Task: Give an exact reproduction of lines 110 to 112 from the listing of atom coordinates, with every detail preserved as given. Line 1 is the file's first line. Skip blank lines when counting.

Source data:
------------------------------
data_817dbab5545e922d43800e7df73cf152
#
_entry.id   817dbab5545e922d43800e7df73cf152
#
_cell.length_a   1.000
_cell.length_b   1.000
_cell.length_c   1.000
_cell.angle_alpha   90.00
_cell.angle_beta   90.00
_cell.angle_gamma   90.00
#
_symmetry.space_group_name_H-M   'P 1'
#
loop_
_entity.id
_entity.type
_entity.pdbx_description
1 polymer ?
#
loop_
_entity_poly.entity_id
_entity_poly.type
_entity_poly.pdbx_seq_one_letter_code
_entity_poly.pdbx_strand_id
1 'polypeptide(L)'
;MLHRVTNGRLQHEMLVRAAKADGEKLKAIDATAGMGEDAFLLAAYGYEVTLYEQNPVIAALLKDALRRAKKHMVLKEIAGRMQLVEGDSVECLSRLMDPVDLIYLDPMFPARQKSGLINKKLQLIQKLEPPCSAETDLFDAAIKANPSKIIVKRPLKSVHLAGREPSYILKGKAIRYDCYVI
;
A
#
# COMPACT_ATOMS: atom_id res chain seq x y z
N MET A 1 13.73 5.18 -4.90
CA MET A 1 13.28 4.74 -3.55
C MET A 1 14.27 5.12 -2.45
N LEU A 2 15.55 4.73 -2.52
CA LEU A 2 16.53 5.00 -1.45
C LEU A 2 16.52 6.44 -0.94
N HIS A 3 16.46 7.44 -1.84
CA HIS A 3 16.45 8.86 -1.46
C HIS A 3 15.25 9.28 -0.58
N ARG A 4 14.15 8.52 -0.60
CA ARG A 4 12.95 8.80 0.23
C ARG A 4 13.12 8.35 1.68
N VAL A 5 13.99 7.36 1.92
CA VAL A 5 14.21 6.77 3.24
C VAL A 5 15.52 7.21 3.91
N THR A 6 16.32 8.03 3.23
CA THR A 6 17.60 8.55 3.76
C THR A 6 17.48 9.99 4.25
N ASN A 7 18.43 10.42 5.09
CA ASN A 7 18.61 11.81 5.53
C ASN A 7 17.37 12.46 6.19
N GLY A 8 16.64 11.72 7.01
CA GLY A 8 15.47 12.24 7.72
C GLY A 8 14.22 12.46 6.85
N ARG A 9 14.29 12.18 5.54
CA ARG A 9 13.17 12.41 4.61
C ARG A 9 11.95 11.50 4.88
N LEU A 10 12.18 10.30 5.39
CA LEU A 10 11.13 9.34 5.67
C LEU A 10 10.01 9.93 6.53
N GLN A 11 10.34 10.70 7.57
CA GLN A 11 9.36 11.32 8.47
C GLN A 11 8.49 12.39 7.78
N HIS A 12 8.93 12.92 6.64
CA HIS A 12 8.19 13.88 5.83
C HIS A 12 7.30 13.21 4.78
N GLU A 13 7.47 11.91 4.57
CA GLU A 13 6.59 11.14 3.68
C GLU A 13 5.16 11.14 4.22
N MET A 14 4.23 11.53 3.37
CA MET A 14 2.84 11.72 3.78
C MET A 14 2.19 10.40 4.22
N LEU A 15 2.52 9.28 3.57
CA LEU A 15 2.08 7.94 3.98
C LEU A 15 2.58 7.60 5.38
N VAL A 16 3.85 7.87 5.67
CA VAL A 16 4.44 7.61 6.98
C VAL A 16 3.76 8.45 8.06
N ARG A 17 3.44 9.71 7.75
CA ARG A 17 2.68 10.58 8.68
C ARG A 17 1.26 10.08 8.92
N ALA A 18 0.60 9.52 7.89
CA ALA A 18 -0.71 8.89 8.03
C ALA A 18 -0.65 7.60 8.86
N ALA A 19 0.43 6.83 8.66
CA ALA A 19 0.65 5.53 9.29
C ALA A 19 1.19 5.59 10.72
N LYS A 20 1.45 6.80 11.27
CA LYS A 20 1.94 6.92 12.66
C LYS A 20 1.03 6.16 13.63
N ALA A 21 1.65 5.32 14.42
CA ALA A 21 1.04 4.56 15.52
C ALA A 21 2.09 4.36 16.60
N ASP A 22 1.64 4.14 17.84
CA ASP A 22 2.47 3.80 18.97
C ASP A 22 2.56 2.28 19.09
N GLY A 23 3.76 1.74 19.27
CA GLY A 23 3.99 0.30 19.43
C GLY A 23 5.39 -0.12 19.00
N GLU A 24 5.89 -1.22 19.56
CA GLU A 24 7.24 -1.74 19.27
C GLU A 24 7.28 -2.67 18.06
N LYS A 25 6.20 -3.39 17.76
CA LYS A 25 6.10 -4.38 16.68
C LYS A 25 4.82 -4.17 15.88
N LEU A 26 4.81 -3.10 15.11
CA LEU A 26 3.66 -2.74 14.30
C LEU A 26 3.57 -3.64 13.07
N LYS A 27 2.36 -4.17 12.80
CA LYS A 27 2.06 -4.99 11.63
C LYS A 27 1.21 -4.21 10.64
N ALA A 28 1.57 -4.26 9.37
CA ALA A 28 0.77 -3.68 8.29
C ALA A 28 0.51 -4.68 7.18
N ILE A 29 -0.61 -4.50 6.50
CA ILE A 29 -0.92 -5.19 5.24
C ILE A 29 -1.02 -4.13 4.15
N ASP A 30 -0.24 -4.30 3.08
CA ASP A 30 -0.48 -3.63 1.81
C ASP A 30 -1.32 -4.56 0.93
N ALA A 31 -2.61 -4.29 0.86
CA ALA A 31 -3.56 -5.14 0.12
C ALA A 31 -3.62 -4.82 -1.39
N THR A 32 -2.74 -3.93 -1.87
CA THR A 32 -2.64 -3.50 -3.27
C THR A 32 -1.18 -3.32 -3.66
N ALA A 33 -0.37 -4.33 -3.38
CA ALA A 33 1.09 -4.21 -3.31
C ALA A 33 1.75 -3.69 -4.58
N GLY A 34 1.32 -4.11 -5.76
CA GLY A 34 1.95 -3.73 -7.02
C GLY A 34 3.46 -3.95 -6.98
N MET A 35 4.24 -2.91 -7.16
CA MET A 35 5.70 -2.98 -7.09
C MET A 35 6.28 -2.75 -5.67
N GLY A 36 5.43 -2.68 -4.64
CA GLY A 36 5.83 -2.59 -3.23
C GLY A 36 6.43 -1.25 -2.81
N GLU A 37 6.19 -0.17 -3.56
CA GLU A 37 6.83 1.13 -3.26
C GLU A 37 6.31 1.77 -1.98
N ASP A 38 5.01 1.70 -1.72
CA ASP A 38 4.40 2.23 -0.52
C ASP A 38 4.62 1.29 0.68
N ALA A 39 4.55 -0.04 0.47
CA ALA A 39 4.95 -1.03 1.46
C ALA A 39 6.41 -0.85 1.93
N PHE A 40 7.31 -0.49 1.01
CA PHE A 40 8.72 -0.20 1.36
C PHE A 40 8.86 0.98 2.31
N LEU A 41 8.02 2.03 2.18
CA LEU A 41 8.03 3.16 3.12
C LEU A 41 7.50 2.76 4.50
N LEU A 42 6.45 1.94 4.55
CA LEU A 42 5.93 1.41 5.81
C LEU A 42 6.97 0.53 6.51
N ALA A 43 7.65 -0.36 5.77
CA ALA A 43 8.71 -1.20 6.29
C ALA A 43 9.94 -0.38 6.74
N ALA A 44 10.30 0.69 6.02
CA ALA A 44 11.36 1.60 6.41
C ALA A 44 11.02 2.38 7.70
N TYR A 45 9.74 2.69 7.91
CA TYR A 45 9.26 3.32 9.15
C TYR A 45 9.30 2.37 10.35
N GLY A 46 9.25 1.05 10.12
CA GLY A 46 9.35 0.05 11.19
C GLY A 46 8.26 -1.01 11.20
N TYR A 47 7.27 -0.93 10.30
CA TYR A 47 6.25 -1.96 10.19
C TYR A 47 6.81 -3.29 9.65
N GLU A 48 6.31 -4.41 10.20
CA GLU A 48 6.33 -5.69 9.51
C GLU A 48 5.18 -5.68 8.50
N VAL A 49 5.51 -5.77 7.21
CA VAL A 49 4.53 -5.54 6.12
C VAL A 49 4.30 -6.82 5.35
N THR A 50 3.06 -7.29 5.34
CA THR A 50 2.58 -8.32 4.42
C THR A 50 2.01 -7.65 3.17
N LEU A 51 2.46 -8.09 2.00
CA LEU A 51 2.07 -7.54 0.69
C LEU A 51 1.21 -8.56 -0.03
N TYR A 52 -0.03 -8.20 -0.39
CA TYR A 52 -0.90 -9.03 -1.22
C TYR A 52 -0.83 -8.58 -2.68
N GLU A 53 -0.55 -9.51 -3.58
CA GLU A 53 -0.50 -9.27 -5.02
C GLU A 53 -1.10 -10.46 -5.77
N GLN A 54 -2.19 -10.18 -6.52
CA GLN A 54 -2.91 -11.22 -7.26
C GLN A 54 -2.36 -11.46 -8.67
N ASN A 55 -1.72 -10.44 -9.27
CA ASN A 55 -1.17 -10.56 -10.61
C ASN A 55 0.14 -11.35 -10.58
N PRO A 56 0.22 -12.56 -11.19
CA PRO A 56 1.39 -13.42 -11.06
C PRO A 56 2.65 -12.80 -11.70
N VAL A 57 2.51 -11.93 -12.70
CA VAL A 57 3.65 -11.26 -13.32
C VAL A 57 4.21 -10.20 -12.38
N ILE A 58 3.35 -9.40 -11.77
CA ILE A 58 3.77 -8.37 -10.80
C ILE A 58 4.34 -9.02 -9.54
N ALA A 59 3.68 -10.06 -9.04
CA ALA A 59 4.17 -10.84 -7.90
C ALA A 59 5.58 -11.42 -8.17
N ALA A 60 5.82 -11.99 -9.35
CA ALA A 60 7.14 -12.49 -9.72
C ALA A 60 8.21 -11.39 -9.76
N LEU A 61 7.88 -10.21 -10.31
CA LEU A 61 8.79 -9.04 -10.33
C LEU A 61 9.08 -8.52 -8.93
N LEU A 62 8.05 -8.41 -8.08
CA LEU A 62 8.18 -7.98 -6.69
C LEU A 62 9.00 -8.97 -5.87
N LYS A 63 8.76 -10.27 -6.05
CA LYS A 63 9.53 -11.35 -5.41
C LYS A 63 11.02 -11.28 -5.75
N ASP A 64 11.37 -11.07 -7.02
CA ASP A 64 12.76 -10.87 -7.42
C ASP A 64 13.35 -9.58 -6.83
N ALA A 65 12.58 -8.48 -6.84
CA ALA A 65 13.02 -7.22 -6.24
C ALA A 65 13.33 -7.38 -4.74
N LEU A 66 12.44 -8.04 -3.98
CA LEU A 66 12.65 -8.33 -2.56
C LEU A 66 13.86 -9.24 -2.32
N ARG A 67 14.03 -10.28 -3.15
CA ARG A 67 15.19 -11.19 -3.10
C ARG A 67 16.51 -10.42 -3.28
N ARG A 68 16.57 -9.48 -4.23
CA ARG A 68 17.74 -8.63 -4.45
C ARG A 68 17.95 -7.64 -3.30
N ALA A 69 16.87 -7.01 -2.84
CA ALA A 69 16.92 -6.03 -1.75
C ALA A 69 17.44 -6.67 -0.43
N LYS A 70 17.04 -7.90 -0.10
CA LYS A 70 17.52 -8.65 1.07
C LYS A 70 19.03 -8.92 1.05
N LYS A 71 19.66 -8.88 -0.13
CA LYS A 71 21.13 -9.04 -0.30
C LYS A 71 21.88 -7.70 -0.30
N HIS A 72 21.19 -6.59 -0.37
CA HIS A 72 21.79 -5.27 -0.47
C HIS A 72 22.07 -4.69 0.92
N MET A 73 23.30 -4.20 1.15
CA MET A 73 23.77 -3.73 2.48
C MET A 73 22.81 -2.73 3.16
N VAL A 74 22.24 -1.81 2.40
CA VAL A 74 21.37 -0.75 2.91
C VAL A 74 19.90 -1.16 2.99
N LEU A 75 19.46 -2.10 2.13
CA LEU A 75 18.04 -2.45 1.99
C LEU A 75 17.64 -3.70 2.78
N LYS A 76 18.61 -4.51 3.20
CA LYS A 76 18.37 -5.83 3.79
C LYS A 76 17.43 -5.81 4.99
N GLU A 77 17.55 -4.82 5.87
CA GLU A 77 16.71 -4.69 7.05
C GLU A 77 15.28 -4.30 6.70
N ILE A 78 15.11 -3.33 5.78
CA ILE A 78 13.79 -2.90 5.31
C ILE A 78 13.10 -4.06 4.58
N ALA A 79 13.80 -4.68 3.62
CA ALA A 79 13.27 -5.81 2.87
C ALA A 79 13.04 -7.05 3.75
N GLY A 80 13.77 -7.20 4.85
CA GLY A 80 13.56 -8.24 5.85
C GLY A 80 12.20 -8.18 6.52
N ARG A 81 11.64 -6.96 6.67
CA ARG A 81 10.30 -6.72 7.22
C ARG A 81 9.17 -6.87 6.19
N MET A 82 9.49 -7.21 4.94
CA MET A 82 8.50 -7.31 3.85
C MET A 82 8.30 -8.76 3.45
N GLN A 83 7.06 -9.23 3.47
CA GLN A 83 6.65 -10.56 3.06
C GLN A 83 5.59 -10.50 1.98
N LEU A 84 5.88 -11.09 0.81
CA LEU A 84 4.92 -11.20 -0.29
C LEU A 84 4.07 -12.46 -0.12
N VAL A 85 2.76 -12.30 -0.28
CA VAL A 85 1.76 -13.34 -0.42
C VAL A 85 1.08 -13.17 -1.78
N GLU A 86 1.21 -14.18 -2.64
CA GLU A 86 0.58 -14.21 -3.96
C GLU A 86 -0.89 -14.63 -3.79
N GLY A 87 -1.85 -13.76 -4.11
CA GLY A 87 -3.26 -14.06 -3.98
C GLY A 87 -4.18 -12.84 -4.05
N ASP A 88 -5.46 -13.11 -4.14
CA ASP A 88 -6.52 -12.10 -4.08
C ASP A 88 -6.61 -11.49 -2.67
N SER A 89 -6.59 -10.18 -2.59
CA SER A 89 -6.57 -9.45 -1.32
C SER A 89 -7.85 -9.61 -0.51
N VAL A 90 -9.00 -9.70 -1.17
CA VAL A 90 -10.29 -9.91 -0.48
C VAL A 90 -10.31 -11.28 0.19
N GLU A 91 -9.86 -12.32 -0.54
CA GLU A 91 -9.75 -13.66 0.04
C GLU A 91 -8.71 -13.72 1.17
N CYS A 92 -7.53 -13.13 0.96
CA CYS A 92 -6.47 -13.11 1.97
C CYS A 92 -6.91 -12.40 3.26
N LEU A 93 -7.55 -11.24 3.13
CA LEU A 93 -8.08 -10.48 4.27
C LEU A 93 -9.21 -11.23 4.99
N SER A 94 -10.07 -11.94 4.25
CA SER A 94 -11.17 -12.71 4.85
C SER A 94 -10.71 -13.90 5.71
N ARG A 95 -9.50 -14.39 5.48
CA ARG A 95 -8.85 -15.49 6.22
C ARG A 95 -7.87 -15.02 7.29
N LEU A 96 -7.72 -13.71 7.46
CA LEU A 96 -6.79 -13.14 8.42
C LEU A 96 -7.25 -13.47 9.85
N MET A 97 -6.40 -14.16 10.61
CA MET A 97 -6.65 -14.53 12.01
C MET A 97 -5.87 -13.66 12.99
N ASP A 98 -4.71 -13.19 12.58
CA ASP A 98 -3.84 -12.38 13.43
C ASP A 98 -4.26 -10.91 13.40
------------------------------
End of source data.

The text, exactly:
CA LYS A 27 2.06 -4.99 11.63
C LYS A 27 1.21 -4.21 10.64
N ALA A 28 1.57 -4.26 9.37